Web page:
The video style is a bit 1970’s, mainly because that’s when it was made. I can’t recall under what circumstances the video was due to be seen, but I think it was designed to be viewed in the room that had been designated for watching videos. This was one of the small rooms called a Carrel around the edge of the library in which a monitor and video recorder had been installed. You’ll hear reference to these Carrels in the video. Listen out too for the mention of photocopies, there were only two in the whole library at that time. Now there are machines on every floor!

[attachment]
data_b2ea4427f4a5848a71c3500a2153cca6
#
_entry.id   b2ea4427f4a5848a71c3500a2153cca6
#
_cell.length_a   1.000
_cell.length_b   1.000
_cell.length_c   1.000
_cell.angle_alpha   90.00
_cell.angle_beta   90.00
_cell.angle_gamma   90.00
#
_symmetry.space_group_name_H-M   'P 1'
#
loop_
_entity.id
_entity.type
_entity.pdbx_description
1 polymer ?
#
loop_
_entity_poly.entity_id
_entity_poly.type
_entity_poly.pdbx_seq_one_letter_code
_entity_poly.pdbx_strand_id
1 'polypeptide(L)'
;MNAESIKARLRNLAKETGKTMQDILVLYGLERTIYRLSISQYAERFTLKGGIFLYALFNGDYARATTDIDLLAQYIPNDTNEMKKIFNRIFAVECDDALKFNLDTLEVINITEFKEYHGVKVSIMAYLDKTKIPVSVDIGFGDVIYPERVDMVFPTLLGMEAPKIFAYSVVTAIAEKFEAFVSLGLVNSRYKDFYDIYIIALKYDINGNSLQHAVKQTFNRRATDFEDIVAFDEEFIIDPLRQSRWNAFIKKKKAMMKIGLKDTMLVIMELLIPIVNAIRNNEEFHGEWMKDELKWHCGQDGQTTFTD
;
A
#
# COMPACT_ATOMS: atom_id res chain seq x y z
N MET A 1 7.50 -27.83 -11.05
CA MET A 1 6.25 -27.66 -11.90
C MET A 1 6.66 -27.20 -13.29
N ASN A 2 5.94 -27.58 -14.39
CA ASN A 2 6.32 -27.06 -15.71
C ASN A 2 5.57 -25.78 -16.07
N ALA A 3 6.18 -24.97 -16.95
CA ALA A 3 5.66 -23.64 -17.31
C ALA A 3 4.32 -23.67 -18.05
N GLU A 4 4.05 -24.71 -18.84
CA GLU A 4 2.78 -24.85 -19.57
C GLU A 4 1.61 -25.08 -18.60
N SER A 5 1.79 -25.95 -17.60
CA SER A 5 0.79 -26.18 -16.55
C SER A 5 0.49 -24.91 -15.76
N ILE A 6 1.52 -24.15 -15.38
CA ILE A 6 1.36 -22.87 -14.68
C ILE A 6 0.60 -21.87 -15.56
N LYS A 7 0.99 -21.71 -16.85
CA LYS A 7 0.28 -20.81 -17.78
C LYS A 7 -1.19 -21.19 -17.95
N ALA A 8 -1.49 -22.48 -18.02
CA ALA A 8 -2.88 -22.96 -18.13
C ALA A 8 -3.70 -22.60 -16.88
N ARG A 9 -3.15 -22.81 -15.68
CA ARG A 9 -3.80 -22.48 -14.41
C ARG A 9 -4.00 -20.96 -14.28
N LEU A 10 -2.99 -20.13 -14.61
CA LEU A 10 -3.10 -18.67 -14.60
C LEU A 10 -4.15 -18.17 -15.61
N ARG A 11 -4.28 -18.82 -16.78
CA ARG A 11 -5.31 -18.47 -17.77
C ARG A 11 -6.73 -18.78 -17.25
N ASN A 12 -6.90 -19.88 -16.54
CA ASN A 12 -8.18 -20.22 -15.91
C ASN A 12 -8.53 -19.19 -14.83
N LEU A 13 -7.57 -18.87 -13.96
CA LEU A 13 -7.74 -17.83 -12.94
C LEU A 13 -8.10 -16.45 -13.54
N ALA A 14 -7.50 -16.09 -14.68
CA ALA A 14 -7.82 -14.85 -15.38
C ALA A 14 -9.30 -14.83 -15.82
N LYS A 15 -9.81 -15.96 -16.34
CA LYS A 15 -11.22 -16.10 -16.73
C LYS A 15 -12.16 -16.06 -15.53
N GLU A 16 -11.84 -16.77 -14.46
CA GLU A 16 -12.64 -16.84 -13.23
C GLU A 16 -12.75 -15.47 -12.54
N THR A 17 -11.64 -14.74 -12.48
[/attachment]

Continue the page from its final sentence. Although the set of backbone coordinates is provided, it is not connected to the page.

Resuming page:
The presenter of the video is Mark Caldwell, an former STOIC chairman from the mid 1970’s. Mark is now based in Germany, working for the world radio division of Deutsche Welle. From time to time you can hear him presenting items like this one on the Planck and Herschel space telescopes.